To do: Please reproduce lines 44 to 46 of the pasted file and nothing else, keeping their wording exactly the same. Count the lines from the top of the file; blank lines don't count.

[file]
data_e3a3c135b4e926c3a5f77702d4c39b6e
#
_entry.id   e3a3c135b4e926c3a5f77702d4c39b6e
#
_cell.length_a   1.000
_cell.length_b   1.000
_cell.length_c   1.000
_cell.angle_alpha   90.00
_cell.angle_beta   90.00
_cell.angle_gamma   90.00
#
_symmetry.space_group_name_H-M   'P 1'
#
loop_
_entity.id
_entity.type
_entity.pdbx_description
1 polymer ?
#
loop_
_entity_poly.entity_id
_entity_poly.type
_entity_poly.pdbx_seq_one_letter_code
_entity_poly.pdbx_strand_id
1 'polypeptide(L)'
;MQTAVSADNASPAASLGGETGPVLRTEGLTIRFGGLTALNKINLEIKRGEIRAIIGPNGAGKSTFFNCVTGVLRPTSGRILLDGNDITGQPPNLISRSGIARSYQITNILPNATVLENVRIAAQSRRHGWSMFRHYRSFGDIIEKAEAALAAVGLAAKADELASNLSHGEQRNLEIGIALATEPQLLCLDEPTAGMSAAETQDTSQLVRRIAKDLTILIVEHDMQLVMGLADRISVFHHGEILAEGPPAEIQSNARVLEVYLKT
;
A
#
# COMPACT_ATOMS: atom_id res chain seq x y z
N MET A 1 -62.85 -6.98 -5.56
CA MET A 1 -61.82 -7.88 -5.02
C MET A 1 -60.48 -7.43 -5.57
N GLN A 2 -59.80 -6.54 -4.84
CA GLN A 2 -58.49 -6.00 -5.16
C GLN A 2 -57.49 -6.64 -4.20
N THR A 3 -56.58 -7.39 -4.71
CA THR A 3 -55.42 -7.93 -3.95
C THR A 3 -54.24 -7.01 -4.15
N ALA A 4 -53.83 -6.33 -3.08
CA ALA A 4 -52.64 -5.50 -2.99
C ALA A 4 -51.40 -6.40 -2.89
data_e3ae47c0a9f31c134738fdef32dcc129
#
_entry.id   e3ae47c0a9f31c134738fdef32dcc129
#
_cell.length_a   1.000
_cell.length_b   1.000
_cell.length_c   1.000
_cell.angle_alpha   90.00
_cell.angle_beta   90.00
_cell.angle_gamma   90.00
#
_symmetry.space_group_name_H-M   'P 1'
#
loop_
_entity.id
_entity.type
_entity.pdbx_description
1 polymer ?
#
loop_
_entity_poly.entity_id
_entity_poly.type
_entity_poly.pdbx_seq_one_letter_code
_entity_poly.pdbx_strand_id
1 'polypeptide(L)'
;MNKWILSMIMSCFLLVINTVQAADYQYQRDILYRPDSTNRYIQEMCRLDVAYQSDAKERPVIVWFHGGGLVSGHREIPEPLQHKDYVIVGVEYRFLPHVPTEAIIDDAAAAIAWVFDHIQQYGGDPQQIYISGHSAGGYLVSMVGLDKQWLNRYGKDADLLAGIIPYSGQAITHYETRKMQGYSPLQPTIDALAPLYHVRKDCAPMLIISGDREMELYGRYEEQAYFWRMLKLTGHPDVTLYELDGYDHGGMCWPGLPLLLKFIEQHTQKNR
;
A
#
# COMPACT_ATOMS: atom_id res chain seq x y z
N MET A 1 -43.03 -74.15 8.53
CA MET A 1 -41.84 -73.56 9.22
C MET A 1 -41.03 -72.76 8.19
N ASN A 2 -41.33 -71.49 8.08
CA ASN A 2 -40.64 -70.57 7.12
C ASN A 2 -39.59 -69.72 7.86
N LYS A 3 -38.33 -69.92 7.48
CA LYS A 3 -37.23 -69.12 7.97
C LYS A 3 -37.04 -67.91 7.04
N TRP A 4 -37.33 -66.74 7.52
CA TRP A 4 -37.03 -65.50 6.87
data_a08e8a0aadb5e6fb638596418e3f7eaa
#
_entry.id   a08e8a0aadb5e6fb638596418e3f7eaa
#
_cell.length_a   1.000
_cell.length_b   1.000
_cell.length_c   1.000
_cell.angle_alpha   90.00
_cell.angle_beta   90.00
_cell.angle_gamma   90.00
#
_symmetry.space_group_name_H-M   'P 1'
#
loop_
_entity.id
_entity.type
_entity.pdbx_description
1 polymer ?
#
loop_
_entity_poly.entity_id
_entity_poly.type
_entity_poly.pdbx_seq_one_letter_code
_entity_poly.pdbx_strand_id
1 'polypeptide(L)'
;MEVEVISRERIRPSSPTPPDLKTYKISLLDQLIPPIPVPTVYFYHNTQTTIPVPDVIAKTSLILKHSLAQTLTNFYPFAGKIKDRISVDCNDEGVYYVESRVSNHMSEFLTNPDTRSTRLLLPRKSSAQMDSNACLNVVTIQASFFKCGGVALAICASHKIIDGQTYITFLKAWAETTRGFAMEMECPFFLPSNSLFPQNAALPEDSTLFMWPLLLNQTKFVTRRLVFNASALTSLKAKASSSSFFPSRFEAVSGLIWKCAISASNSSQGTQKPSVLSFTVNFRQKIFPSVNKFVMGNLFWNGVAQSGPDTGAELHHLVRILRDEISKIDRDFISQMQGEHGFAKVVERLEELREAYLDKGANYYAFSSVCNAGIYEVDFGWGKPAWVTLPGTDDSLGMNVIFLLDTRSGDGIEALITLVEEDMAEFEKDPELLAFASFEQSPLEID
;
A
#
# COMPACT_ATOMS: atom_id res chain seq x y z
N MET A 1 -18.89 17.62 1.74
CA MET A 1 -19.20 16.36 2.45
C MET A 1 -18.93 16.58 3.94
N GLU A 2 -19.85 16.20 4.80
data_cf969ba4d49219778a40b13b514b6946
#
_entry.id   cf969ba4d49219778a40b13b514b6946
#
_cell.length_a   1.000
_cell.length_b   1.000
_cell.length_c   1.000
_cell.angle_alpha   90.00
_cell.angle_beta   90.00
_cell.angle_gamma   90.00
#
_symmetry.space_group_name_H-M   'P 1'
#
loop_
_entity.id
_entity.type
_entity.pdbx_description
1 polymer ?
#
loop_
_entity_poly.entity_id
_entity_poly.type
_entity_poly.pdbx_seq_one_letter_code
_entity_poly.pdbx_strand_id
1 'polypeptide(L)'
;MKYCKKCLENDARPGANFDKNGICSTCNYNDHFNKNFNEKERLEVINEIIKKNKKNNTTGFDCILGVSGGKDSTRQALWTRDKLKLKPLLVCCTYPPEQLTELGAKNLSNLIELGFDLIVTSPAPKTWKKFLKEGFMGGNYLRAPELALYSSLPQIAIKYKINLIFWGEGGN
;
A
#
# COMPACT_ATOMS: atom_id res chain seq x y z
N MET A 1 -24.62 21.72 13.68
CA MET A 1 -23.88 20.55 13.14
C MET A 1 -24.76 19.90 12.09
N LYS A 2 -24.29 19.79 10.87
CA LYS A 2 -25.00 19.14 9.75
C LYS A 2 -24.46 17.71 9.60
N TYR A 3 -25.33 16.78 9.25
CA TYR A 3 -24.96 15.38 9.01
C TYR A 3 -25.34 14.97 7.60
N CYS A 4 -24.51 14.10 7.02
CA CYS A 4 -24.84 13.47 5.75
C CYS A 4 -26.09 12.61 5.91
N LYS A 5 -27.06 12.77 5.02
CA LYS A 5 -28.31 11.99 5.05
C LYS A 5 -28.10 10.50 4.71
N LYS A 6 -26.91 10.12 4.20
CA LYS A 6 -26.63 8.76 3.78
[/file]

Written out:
#
_entry.id   e3ae47c0a9f31c134738fdef32dcc129
#